Wreck of Fulmars in February and March 1962.--Unusual numbers of Fulmars (Fulmarus glacialis) were noted close inshore on various parts of the east coast during February, In some areas a high proportion were of dark or intermediate phases. During the next few weeks many dead Fulmars were washed up on beaches from at least Aberdeen to Kent and odd ones were reported inland. Fulmars are generallyregarded as particularly hardy birds and a wreck of this kind seems almost unprecedented. An analysis is therefore being prepared and we ask that all records be sent either to B. S. Pashby, 3 Ann's Place, Napier Terrace, Norfolk Street, Hull, Yorkshire, or to John Cudworth, 17a Prospect Road, Ossett, Yorkshire. Data required include numbers of Fulmars seen offshore (with, if possible, proportions of dark and light individuals), whether or not such birds were feeding, and numbers and colour phases of ones found dead (with any information on other species seen dead at the same period). Even though it is now three months after the event, it is still worth looking out for remains of Fulmars on beaches. Wreck of Shags in March 1962.--Exceptional numbers of Shags {Phalacrocorax aristotelis) appeared in southern England from the end of the first week of March and many were recorded inland. The wreck seems to have been on a much larger scale than the one i n February and March 1958 (Brit. Birds, 51: 131), though the general pattern was similar in that mostly first-year birds were involved and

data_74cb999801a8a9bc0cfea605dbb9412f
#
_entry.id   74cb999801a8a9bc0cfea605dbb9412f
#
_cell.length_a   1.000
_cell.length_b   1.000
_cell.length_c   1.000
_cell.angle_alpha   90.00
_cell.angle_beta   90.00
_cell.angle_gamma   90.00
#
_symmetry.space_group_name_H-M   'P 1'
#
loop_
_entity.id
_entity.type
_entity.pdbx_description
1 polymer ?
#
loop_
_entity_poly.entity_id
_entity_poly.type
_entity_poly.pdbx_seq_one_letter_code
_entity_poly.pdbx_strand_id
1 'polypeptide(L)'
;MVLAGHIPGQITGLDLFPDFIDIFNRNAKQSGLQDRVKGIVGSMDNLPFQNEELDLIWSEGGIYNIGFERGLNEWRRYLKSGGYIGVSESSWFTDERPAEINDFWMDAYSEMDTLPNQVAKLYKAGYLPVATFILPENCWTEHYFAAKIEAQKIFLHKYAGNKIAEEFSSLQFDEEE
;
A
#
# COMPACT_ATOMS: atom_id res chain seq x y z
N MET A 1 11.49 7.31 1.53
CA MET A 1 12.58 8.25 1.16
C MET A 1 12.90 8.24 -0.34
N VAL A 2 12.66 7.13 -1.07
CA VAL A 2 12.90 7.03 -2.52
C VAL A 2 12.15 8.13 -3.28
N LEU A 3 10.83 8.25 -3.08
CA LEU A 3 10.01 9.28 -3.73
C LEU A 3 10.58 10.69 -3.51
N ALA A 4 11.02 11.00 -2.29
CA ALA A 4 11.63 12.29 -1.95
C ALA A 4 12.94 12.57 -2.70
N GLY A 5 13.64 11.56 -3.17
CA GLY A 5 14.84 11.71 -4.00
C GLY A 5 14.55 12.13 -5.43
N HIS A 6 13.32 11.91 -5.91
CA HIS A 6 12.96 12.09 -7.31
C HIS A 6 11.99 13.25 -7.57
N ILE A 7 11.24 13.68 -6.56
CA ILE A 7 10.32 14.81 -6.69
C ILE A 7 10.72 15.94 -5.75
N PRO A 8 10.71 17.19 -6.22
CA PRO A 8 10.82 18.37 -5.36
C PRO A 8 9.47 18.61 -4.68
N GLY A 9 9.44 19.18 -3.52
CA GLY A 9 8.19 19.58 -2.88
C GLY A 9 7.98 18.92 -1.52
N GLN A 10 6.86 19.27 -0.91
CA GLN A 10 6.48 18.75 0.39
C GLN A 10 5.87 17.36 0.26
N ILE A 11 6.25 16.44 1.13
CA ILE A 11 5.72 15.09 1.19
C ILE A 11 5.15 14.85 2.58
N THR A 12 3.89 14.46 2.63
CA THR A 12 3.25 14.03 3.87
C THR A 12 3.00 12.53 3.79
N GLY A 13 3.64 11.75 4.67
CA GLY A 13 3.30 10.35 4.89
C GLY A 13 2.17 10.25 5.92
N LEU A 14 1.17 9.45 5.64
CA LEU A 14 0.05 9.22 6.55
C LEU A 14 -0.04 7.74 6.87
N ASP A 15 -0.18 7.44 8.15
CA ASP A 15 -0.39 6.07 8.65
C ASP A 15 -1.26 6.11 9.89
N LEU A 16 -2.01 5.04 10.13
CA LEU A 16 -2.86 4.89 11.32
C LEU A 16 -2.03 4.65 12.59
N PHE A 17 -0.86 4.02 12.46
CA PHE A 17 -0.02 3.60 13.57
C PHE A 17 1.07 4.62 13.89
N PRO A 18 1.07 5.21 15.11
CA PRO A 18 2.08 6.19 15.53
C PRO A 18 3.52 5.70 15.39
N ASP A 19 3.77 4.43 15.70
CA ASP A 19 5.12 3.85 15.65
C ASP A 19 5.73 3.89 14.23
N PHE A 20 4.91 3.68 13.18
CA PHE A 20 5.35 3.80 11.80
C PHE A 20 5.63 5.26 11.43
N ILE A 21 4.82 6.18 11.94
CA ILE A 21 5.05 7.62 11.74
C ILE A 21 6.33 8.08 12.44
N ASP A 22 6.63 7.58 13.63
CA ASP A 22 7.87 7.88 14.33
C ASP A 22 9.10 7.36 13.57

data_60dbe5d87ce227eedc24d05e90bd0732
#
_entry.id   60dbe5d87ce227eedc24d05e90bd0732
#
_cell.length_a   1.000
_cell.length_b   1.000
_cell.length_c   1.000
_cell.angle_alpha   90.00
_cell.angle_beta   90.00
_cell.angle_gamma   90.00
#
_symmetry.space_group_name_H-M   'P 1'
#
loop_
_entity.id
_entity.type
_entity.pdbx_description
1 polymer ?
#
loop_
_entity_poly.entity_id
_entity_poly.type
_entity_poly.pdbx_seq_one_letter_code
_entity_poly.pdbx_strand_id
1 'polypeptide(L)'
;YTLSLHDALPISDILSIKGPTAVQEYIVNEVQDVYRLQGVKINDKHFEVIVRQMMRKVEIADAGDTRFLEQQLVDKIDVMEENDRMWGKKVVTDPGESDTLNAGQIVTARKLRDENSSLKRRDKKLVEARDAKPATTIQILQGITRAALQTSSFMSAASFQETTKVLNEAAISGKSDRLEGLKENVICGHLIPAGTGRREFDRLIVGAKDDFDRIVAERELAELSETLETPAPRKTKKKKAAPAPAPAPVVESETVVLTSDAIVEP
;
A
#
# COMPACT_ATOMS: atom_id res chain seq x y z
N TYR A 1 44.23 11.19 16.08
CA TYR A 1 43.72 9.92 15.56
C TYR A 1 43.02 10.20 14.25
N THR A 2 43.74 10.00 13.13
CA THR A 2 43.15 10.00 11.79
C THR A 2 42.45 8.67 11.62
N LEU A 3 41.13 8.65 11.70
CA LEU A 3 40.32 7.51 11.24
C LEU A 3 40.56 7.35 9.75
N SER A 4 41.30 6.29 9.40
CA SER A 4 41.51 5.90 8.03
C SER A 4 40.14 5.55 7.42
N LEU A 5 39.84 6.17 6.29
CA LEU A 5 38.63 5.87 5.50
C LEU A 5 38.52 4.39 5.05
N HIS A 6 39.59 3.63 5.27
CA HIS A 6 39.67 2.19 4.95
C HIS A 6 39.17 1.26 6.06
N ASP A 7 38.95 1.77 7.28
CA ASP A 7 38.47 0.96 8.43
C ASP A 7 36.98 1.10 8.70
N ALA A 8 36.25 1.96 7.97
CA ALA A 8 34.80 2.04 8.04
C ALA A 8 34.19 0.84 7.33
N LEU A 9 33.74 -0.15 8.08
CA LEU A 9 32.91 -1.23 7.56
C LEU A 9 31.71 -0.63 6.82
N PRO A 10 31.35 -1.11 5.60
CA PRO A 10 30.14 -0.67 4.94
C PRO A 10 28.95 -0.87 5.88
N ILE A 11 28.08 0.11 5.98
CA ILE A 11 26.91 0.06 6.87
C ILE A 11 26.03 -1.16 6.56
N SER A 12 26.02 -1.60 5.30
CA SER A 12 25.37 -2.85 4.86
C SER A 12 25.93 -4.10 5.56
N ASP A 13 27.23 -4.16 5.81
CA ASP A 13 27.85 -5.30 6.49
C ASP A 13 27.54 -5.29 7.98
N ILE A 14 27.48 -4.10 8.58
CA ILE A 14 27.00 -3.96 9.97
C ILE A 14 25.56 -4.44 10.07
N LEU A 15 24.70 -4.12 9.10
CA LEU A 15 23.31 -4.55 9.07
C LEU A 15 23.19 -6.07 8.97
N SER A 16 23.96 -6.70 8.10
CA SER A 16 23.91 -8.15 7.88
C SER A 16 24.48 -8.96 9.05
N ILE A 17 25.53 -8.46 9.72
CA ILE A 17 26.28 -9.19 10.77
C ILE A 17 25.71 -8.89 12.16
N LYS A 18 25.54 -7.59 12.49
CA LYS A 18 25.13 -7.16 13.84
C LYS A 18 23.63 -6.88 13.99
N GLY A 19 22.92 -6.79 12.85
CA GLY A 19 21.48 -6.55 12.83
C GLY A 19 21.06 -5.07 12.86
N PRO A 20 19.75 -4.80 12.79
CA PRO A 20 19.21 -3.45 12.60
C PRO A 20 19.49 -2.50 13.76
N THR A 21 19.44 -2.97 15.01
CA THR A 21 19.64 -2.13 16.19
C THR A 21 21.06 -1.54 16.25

Issue 5

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